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Differences in volumes of sister nuclei in bi nucleate cells evidence for asymmetry of mitosis

Canadian Journal of Botany 56(19): 2362-2369

Differences in volumes of sister nuclei in bi nucleate cells evidence for asymmetry of mitosis

Roots of Zea mays cv. Golden Bantam were treated with a 0.1% solution of caffeine for 1-4 h and allowed to recover for up to 17 h. Binucleate cells were present in the root cap and in the meristem. Nuclear volumes were determined for the pairs of sister nuclei in the binucleate cells. In row I cells of the root cap, 41% of pairs of sister nuclei had different volumes in roots treated with caffeine for 1-4 h or for 2 h and then allowed to recover for 5 h. In the period 2 + 6 to 2 + 17 h, however, 70% of the pairs differed in volume. Volumes of sister nuclei present in the same cell differ soon after they enter G1. They also differ in the period 2 + 6 to 2 + 17 h when mean nuclear volume increases from 145-243 .mu.m3. Both aspects suggest that sister nuclei differ in their ability to grow. In most binucleate cells, the larger nucleus was in the position it would have occupied if it lay in a row I cell. A gradient apparently exists, in a row I cell, of some factor that regulates nuclear growth. The consequence of this gradient is that sister nuclei grow differentially even though they share a common cytoplasm. Mitosis in a row I cell appears to be asymmetrical. Cells induced to become binucleate were inhibited by the caffeine treatment. Only 9% of the binucleate cells completed a cell cycle and divided and, for some of them, cycle time was increased.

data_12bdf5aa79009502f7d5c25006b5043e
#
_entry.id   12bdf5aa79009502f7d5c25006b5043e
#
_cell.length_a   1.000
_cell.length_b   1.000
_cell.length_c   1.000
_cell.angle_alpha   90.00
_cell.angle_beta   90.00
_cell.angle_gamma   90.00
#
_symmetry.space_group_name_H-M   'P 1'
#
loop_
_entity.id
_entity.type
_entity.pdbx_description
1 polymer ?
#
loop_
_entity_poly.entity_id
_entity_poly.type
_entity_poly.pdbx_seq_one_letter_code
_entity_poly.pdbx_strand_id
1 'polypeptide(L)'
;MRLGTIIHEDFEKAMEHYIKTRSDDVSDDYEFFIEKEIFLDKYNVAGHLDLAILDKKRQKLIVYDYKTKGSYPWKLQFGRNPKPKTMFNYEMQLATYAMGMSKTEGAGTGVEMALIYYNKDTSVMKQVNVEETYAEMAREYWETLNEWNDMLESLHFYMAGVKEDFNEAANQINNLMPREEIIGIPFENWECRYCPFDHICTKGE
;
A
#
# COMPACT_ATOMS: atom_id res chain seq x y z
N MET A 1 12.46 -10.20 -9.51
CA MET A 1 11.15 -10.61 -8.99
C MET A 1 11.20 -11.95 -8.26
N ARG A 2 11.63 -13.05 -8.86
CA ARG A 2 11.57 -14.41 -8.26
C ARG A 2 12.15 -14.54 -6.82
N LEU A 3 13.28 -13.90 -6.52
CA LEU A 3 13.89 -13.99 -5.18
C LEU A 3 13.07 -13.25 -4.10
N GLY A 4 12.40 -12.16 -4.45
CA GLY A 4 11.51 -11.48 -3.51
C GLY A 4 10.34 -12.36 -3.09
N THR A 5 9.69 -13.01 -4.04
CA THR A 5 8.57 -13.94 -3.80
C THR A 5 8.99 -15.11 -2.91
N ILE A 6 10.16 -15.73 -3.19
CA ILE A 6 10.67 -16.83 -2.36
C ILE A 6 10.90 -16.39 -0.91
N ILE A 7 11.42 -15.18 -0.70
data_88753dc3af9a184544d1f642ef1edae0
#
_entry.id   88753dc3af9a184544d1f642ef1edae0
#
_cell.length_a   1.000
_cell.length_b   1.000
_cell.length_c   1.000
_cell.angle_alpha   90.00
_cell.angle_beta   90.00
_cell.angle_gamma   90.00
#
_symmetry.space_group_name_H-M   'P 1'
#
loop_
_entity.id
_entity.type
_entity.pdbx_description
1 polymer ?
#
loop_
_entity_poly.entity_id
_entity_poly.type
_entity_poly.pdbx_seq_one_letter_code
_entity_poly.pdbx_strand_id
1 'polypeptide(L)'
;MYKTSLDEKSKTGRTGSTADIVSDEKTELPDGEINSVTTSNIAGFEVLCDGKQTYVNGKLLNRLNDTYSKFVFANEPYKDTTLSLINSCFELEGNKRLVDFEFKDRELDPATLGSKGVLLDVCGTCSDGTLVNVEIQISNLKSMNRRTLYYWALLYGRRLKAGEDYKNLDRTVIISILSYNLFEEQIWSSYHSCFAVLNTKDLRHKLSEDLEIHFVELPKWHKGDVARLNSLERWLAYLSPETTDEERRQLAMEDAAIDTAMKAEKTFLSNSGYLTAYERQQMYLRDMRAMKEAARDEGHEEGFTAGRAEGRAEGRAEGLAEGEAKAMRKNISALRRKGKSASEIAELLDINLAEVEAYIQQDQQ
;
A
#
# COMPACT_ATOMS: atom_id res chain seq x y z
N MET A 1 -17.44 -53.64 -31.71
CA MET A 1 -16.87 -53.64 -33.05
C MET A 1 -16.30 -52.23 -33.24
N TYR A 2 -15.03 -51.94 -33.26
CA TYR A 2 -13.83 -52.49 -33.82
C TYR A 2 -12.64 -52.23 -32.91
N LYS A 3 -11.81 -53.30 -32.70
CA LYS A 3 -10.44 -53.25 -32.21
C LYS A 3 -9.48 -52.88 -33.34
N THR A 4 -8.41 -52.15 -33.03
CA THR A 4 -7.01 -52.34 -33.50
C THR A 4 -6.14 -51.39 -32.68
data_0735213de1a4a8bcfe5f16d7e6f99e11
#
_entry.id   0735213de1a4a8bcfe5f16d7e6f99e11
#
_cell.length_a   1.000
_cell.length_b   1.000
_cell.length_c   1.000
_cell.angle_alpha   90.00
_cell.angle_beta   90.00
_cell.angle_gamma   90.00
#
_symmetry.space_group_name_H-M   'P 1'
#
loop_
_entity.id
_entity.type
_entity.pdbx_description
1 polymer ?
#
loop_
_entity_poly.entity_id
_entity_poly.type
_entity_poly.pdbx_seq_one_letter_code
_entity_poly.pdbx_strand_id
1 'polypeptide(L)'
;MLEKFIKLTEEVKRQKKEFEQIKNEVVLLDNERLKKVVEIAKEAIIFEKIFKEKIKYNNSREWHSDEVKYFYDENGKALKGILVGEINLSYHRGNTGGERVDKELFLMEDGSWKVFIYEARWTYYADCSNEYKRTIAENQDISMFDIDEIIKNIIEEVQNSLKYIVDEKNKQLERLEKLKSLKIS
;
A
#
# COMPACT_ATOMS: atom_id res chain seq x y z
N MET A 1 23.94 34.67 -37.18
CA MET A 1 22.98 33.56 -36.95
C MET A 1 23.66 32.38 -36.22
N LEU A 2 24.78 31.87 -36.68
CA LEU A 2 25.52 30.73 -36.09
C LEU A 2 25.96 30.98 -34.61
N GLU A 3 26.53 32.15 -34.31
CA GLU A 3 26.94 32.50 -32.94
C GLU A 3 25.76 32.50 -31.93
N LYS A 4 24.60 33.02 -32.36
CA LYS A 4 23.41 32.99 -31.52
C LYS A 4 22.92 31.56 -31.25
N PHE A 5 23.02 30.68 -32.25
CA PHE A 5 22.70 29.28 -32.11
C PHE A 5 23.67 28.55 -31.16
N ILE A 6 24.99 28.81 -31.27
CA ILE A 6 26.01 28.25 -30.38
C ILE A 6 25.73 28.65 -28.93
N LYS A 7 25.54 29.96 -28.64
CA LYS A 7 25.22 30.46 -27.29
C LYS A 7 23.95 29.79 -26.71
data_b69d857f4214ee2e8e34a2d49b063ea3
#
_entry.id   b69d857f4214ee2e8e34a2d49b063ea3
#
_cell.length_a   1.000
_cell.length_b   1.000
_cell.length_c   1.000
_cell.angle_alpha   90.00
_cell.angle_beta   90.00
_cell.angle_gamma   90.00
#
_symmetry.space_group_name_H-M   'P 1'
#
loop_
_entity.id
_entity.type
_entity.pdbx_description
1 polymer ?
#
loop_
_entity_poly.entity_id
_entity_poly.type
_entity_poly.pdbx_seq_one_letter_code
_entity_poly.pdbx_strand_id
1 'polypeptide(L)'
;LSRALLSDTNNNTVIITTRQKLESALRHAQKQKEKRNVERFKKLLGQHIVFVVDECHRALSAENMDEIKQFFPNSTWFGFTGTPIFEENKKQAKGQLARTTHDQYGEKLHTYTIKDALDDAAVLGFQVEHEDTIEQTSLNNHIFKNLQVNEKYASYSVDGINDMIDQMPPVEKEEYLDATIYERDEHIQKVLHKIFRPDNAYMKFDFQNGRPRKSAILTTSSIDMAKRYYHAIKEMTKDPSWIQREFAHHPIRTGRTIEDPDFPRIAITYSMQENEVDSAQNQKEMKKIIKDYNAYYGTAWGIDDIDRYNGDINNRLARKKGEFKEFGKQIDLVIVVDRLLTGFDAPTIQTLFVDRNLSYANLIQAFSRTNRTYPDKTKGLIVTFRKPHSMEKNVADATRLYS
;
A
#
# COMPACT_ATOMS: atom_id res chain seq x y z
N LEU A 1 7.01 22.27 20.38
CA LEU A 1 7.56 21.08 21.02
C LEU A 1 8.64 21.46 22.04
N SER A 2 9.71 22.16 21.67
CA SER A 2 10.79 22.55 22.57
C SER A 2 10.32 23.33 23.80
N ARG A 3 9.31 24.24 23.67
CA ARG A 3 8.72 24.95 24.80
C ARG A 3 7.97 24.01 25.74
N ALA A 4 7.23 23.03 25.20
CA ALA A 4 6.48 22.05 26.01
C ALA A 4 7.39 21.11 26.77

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Accession: 005151745

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